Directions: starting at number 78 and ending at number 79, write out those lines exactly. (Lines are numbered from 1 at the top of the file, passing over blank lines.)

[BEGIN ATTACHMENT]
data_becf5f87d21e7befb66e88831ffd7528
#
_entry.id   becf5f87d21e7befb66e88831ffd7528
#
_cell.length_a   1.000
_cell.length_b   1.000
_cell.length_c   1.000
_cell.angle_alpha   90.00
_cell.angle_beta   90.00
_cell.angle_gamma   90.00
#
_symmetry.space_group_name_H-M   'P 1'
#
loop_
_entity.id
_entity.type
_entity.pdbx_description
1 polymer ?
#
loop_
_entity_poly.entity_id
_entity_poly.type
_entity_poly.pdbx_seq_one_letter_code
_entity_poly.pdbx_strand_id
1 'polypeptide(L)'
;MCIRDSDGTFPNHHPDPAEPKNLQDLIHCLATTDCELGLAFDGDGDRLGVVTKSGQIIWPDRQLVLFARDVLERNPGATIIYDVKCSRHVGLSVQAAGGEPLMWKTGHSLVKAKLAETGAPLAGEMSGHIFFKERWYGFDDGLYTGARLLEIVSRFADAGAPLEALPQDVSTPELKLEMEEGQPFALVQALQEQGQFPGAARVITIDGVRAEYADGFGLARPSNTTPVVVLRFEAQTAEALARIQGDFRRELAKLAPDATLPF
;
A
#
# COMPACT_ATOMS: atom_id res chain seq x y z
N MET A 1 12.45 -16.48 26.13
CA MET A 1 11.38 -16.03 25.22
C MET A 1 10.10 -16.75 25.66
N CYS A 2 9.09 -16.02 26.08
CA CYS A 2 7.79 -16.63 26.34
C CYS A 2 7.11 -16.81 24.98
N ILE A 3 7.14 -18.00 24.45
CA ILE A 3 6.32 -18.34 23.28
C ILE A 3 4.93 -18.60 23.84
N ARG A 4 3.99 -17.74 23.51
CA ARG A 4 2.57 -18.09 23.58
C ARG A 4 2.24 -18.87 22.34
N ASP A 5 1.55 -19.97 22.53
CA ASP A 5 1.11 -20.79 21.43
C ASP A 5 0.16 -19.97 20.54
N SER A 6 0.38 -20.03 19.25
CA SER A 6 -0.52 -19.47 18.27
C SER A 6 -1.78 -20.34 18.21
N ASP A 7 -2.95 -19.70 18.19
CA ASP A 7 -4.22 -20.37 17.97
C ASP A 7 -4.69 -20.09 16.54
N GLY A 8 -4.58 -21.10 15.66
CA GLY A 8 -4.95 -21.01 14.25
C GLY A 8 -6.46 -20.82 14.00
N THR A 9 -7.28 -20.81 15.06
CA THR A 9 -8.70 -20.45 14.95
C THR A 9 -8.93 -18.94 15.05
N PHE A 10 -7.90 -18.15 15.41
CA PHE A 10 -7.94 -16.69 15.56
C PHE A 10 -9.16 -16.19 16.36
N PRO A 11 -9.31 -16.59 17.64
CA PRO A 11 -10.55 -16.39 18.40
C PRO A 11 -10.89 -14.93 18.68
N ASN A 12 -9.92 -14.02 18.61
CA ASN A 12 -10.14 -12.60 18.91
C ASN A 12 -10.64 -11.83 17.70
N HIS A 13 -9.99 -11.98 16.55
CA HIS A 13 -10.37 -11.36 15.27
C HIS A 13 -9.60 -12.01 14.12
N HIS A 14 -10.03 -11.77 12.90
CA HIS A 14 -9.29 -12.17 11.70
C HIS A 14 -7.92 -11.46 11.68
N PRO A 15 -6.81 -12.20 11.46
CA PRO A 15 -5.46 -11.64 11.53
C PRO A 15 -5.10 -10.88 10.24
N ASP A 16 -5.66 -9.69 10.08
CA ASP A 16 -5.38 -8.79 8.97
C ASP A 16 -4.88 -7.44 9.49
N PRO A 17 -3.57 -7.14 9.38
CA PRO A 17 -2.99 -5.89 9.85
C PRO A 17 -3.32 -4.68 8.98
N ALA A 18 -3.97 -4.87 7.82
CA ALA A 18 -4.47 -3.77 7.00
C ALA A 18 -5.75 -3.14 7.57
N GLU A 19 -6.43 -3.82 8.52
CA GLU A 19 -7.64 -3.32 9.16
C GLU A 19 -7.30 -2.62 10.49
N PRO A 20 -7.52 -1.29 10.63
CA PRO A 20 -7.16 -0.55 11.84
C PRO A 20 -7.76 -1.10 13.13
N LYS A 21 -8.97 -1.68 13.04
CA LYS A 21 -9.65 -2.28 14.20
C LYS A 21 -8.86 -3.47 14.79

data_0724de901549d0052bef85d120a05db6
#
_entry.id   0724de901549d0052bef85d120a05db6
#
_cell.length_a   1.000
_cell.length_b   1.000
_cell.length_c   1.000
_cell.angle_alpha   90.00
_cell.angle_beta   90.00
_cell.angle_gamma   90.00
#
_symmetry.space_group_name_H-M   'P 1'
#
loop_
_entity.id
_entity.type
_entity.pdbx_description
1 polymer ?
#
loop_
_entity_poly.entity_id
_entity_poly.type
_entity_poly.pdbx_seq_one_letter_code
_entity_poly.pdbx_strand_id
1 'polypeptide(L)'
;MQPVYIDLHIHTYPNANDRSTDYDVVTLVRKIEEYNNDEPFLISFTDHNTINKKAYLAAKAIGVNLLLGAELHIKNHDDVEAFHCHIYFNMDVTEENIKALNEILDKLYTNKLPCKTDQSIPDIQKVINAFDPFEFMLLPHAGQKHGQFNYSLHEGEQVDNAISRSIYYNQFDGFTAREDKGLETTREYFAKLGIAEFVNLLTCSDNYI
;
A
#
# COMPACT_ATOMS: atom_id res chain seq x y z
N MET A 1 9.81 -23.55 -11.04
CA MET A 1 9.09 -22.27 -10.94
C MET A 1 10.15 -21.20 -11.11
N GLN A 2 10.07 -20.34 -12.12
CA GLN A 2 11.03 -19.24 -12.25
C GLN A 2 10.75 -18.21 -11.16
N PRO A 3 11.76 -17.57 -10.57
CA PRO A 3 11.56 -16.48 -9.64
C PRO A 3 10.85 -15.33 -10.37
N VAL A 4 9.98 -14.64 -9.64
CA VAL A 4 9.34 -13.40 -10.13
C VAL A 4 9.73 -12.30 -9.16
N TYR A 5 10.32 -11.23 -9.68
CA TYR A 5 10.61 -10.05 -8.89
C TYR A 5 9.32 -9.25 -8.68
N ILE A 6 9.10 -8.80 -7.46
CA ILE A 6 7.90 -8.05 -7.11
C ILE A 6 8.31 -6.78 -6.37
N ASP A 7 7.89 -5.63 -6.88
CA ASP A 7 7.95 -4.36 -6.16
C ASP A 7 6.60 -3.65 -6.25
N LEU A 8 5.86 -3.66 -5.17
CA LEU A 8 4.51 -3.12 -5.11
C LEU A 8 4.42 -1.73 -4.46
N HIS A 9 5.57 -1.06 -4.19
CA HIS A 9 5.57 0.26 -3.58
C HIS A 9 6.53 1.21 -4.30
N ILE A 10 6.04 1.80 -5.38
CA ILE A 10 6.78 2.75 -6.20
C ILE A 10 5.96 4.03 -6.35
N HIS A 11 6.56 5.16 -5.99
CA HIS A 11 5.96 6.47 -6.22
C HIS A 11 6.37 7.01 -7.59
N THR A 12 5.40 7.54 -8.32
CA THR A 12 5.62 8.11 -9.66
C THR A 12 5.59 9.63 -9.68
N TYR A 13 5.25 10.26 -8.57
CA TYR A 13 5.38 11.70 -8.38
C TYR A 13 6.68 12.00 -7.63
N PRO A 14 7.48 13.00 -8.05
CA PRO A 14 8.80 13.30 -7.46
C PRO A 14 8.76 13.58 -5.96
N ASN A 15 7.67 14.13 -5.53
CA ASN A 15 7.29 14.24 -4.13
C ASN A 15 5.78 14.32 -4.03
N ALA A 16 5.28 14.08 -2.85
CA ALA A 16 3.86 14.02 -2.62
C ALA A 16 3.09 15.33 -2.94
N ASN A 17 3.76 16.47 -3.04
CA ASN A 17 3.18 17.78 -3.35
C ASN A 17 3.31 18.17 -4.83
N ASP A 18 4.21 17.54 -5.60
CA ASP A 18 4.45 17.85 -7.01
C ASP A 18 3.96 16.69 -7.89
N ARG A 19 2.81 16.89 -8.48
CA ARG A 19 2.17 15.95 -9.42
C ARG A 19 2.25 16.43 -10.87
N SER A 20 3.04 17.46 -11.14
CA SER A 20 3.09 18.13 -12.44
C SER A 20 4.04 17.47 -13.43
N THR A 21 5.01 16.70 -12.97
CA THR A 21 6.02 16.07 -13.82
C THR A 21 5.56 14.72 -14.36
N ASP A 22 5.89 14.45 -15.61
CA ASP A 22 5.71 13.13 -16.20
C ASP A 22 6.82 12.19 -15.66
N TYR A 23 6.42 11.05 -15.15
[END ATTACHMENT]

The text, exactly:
C ASP A 16 -4.88 -7.44 9.49
N PRO A 17 -3.57 -7.14 9.38